A landmark global observational study found that many neonates get life-threatening bloodstream infections, or sepsis, and are dying because the antibiotics used to treat them are not effective. Sepsis affects up to 3 million babies a year globally and the study authors estimate that 214 000 newborns die every year from sepsis that has become antibiotic resistant – mainly in low- to middle-income countries. Adele Baleta reports.
Pregnant and breastfeeding women and young children should have free healthcare services, irrespective of nationality and documentation status. It is an entitlement that our law already affords them and one that we will continue to defend writes Thembi Mahlathi and Sibusisiwe Ndlela.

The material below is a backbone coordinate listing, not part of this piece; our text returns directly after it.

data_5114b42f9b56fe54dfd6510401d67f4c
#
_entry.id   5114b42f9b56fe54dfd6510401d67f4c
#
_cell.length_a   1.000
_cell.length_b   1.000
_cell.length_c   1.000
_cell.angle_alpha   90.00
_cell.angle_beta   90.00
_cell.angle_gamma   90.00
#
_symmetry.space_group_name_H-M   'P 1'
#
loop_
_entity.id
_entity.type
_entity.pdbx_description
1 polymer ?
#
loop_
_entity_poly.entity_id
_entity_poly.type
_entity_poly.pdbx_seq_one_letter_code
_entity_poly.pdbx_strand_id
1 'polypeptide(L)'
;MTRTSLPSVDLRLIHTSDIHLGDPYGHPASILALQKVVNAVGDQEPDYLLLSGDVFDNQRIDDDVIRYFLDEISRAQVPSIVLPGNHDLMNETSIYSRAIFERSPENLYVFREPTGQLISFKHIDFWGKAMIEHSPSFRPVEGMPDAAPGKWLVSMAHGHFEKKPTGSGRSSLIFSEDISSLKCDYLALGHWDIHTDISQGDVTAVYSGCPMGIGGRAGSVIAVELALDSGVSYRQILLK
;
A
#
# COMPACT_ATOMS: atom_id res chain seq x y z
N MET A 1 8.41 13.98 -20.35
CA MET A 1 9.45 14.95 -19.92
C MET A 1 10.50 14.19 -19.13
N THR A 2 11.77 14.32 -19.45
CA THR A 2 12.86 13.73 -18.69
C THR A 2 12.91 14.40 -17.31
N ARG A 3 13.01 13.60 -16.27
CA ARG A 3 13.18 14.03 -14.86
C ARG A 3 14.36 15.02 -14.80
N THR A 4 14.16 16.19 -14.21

The number of newborn babies dying from neonatal sepsis is rising as the antibiotics used to treat them are not working effectively, a landmark international study has found. Adele Baleta reports on the findings and their implications for newborns in South Africa.
Outbreaks of hospital-acquired infections such as Klebsiella have claimed the lives of infants and made headlines on a number of occasions over the last decade. Tiyese Jeranji looks at how the germs involved spread, how common these infections are, and what can be done to prevent outbreaks.